Just when it looks as though people could breath a sigh of relief over the hole in stratospheric ozone over Antarctica -- it's expected to heal by 2050 -- scientists are raising a new ozone-related concern: rocket launches.
That's right. Rocket launches.
The idea is not as wiggy as it may sound. As early as 1974, some scientists had noted that the space shuttle -- still a gleam in NASA's eye at the time -- would be a source of chlorine emissions as it climbed through the atmosphere and passed through the stratosphere.
Chlorine-based compounds called chlorflorocarbons have been the main driver behind the loss of ozone in a high-altitude layer of the atmosphere called the stratosphere. They've been banned via the 1987 Montreal Protocol, along with other ozone-trashing compounds.
Indeed, some people have argued -- wrongly -- that the space shuttles have been responsible for the ozone hole.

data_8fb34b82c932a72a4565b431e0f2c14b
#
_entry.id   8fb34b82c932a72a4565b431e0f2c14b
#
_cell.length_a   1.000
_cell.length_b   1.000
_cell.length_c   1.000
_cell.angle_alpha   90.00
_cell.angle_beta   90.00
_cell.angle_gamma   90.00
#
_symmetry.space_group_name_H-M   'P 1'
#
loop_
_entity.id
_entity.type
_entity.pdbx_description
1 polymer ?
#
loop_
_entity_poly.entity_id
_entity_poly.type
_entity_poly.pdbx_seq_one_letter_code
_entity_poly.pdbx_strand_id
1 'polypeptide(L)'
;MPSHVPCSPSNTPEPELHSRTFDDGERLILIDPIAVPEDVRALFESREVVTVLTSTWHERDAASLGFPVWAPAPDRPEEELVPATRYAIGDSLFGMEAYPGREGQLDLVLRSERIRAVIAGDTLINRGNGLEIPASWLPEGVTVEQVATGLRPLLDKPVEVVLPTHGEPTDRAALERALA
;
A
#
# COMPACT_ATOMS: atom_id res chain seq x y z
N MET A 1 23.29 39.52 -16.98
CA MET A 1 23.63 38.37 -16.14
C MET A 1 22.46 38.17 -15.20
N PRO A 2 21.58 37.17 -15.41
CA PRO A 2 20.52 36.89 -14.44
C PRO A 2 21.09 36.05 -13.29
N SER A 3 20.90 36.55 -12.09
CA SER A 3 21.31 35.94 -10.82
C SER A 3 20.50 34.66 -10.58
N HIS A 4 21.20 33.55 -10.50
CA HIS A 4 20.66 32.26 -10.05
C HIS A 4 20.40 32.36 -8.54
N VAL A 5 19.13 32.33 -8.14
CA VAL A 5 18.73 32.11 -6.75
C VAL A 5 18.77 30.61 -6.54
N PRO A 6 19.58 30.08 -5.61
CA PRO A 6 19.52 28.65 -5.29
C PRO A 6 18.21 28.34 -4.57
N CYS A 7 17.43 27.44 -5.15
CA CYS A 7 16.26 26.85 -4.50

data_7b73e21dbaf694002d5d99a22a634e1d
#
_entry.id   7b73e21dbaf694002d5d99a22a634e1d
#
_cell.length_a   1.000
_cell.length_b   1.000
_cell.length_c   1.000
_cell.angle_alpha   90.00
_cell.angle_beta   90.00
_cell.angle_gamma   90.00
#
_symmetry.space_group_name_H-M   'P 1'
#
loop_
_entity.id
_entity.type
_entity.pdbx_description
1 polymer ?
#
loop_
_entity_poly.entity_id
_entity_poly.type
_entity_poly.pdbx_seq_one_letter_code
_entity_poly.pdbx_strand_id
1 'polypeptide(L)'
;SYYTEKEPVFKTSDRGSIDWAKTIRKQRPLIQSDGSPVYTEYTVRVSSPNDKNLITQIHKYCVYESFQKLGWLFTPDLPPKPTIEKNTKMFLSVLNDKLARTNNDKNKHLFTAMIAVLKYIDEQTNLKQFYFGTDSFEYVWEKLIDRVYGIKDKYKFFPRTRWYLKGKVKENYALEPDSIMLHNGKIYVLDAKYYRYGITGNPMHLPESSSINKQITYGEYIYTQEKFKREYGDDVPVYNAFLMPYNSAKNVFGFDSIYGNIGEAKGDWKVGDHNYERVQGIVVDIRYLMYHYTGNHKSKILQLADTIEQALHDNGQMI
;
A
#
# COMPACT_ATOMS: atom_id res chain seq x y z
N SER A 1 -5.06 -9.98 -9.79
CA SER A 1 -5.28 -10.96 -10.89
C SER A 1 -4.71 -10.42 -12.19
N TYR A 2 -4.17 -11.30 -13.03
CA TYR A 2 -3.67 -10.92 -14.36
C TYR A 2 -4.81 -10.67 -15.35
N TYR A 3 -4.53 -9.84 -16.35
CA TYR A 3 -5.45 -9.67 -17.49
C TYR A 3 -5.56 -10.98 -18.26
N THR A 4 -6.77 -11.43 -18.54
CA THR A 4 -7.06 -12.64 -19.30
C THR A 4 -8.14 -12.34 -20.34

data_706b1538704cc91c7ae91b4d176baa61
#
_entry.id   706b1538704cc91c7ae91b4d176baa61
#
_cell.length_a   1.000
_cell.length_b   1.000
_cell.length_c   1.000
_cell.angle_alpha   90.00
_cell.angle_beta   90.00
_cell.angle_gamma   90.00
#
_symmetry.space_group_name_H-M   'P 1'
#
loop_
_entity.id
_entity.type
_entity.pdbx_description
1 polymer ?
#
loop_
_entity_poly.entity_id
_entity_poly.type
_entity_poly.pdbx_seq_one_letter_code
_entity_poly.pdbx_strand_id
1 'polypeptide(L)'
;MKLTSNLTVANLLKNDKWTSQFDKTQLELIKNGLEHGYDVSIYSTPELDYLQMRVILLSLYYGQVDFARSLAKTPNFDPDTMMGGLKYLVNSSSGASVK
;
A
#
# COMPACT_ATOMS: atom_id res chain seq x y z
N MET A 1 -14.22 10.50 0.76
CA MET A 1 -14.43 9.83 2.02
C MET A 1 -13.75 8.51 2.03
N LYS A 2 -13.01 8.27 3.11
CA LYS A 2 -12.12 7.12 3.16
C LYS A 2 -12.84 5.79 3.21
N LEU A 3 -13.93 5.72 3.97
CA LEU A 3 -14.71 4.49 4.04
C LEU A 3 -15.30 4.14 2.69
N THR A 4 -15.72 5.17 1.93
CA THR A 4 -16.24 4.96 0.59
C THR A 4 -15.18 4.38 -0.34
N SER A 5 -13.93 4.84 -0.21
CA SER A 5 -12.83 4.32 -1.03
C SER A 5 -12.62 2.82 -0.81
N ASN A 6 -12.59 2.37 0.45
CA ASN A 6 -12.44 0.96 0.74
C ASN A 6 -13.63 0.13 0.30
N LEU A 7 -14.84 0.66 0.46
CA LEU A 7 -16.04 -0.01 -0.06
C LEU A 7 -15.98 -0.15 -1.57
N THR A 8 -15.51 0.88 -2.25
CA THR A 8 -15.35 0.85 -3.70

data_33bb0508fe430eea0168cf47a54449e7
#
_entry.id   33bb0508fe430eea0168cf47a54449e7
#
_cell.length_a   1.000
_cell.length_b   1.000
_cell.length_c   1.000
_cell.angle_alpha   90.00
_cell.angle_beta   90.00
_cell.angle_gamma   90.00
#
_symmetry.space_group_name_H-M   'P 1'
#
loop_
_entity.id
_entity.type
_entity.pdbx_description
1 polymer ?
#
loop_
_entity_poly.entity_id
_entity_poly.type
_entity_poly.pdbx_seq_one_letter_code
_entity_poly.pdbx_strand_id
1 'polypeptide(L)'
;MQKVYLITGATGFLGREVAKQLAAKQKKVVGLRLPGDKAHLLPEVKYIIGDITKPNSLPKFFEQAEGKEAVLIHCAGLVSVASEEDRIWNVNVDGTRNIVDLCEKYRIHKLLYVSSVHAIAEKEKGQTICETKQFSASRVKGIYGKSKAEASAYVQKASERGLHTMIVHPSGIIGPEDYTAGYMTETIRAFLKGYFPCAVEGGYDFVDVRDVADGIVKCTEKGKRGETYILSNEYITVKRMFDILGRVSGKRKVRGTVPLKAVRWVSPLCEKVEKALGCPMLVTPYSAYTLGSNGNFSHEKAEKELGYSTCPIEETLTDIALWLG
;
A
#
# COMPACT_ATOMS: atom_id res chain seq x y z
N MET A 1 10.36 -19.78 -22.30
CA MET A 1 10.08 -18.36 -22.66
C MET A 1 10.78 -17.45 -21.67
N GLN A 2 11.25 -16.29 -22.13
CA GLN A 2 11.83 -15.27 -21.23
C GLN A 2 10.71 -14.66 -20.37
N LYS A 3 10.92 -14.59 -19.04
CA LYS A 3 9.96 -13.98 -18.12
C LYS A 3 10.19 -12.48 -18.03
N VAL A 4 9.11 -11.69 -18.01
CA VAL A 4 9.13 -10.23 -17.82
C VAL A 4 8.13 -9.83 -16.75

For a team led by Martin Ross at the Aerospace Corporation in Los Angeles, it's not a question of today's launches being a problem. In a new research paper that appears in the on-line issue of the journal Astropolitics, he and his colleagues note that today's launch and reentry emissions are far too small to have a significant effect.
Down the road, however, the picture could change, especially if aerospace-industry launch projections pan out.